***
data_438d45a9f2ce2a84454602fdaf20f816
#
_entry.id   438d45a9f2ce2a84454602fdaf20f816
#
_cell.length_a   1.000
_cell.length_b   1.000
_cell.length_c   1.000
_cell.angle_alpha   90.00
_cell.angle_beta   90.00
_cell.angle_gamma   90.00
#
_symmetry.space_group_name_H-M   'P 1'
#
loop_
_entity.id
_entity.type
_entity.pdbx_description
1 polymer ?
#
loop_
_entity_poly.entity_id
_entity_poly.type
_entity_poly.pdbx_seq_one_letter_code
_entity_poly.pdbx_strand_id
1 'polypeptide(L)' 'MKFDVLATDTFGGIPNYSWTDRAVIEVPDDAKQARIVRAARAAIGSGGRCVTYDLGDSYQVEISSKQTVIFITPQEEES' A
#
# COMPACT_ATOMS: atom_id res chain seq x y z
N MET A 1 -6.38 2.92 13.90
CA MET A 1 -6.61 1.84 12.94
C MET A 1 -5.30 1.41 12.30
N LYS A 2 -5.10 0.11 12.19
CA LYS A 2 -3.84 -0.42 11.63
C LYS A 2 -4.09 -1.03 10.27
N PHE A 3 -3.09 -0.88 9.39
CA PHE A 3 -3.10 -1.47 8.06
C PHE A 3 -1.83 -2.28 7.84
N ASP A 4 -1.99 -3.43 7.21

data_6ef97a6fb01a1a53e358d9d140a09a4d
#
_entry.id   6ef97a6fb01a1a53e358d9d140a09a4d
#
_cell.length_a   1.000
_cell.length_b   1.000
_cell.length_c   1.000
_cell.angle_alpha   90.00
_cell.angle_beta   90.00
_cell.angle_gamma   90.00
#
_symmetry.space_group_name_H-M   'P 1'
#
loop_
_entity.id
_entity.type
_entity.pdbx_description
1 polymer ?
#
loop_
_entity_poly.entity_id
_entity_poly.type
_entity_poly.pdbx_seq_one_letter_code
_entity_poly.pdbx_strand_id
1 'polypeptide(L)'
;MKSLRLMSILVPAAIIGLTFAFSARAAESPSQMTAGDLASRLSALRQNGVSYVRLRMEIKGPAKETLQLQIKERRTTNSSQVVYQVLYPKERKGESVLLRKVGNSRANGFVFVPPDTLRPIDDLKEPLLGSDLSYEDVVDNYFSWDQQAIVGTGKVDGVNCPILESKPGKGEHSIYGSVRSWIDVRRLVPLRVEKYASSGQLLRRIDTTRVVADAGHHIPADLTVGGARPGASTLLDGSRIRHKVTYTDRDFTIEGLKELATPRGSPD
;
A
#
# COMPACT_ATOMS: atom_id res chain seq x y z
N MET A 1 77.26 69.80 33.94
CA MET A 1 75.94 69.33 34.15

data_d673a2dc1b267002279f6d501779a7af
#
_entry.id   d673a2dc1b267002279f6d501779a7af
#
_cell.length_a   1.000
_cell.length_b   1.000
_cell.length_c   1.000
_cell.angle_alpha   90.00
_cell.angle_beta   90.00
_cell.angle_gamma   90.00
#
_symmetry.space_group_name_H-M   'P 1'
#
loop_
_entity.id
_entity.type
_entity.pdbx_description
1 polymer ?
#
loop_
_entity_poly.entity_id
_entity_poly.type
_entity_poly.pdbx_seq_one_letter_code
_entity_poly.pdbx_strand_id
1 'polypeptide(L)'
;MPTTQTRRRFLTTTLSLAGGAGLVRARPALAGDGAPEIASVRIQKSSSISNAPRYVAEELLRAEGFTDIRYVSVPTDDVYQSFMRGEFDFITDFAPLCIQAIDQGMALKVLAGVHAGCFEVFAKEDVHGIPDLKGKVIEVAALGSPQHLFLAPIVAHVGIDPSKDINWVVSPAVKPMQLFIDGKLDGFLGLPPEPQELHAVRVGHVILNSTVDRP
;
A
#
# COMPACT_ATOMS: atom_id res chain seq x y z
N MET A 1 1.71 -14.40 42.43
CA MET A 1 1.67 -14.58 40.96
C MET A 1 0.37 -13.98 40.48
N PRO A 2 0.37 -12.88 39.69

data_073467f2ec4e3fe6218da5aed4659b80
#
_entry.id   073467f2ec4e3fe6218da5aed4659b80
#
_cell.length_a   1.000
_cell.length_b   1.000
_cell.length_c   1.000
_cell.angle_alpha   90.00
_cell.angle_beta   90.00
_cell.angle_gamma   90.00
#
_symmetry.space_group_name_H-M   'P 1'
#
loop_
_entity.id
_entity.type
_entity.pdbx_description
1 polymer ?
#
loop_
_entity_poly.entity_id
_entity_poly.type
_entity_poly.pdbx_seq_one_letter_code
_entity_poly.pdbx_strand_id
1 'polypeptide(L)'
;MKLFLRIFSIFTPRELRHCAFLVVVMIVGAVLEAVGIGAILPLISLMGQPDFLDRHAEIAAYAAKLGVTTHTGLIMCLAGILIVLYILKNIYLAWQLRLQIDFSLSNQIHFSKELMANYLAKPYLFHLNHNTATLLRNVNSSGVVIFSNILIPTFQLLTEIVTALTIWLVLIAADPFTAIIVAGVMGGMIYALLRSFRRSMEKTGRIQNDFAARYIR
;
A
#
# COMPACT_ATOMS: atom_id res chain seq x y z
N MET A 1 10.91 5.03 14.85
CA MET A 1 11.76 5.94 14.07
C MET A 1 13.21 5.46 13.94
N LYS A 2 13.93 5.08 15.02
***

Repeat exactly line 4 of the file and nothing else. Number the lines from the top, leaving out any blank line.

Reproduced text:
#